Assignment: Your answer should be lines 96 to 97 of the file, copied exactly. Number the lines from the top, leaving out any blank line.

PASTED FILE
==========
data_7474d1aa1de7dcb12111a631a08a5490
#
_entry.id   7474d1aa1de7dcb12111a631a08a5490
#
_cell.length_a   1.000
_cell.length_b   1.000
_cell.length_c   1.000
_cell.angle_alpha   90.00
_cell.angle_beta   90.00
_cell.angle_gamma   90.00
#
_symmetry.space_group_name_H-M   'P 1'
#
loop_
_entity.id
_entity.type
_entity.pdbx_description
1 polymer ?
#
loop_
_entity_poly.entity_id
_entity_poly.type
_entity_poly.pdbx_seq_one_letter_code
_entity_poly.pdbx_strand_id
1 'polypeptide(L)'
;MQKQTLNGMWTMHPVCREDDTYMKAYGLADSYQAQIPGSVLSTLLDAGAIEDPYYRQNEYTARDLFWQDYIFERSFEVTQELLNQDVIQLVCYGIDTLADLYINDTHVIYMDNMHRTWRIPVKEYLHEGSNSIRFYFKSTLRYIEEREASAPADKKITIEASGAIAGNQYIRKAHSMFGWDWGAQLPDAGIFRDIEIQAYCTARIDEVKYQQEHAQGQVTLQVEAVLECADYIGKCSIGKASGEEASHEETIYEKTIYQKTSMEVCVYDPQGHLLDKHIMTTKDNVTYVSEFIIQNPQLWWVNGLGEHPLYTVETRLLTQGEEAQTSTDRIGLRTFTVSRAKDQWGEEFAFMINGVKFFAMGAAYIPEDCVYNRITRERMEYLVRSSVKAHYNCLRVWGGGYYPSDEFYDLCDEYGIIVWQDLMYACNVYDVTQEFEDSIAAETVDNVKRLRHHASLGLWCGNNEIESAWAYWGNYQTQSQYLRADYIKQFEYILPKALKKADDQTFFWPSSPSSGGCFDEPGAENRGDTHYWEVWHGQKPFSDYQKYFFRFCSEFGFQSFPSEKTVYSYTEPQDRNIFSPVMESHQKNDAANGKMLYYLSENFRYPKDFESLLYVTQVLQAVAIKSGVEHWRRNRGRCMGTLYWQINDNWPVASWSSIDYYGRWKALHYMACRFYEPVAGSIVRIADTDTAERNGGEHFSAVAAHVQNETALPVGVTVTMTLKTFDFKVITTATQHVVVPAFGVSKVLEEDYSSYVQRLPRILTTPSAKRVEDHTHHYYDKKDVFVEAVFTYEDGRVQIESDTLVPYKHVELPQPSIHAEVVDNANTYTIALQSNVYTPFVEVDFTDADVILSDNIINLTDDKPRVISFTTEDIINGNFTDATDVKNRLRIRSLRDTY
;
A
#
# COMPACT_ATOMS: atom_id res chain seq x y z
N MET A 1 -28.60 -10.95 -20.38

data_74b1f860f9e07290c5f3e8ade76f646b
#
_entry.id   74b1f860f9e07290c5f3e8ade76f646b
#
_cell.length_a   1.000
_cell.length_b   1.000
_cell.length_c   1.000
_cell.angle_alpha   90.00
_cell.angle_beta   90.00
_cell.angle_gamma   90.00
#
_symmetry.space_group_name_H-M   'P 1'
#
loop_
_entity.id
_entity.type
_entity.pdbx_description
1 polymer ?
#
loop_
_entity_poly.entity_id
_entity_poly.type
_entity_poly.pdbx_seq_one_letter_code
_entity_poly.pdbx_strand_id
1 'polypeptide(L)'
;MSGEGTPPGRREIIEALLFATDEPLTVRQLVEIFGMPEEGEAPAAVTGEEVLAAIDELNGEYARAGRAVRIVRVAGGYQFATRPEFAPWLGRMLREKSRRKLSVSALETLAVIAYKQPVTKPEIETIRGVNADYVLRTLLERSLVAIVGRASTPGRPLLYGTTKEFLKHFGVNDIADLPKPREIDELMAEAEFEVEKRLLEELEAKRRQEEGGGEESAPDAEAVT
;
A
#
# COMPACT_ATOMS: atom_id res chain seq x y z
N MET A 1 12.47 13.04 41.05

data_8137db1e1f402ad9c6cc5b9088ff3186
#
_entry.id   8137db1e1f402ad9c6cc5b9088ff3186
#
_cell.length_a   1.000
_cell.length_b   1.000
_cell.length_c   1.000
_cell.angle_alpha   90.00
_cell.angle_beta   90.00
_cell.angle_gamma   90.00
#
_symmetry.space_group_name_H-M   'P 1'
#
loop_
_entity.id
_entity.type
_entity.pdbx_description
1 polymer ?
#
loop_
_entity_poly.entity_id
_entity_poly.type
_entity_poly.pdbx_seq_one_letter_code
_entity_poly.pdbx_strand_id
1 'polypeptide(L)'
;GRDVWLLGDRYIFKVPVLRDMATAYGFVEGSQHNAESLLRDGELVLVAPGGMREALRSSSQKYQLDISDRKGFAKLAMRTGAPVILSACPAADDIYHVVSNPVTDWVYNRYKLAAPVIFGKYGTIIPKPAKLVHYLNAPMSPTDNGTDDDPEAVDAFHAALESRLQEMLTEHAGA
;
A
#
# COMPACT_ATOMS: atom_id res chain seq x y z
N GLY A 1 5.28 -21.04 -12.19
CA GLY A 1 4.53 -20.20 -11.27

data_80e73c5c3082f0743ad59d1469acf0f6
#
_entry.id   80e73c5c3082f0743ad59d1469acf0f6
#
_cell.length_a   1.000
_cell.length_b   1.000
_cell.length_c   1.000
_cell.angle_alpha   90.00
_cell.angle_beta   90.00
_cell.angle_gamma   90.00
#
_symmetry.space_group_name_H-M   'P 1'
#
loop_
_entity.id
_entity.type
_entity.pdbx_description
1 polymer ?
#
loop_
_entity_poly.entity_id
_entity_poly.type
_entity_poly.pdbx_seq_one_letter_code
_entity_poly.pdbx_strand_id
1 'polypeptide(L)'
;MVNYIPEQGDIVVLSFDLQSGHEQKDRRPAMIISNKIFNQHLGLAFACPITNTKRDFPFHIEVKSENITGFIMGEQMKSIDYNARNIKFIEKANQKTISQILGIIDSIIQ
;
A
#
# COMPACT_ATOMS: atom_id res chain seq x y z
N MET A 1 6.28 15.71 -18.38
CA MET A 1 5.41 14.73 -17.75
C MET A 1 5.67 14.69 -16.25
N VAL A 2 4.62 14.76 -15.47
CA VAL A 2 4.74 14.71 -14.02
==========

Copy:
#
_entry.id   80e73c5c3082f0743ad59d1469acf0f6